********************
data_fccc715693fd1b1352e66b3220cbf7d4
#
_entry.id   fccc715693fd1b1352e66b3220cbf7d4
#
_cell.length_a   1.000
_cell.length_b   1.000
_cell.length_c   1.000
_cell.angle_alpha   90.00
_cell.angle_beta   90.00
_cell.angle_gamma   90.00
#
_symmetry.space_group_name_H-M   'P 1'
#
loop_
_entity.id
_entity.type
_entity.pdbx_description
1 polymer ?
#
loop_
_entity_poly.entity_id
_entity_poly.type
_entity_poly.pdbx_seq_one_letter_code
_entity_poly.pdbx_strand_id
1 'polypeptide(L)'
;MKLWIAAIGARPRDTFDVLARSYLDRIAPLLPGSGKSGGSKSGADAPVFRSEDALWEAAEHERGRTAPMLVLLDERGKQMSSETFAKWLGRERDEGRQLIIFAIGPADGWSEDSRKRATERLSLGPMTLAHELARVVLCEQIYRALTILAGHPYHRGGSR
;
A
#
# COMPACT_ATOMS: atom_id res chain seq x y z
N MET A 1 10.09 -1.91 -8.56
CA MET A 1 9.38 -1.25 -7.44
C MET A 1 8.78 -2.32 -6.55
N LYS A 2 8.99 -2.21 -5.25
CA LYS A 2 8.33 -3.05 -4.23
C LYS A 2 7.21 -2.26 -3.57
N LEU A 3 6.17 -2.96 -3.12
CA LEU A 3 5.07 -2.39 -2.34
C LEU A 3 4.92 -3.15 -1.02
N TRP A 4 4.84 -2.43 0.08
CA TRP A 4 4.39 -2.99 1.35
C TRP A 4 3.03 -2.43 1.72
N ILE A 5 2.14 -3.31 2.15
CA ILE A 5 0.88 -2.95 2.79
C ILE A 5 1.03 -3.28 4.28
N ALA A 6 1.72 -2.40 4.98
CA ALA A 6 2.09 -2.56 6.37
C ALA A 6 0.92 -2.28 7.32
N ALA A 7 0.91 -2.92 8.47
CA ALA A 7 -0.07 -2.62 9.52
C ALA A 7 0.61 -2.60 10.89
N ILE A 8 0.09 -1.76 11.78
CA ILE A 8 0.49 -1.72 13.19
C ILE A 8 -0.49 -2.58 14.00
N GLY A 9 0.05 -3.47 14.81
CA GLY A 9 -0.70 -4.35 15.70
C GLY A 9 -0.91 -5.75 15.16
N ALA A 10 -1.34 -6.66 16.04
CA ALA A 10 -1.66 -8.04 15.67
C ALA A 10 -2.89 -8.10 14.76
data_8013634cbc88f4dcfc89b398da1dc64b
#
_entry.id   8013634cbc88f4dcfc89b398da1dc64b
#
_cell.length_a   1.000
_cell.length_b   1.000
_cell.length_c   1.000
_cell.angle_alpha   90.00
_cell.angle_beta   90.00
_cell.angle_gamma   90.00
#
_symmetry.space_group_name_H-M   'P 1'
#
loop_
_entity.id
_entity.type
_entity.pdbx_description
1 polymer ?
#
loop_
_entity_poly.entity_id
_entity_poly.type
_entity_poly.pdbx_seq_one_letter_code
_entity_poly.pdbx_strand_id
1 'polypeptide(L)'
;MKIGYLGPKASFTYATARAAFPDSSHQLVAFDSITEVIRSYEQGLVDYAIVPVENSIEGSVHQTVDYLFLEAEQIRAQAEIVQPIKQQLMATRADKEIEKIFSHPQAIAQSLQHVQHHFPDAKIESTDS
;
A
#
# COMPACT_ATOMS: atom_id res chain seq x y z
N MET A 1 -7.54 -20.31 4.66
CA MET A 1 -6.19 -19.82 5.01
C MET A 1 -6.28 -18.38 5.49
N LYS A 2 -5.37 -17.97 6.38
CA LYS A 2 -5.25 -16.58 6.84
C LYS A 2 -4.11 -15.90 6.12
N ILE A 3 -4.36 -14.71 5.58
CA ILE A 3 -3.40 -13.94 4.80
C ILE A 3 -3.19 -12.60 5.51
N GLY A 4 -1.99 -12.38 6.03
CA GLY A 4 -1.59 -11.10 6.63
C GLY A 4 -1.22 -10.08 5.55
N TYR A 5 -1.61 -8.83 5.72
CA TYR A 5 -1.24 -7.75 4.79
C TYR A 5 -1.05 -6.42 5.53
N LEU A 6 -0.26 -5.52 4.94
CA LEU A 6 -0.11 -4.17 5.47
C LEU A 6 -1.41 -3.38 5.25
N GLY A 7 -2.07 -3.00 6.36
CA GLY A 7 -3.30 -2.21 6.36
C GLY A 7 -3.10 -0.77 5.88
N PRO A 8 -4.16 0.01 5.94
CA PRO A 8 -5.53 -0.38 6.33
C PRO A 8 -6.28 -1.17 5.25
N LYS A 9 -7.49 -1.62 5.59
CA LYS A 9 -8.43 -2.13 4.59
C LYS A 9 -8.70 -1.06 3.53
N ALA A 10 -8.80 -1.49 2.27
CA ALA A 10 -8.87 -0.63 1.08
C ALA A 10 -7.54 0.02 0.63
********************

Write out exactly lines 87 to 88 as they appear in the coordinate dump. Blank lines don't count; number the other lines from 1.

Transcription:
;
A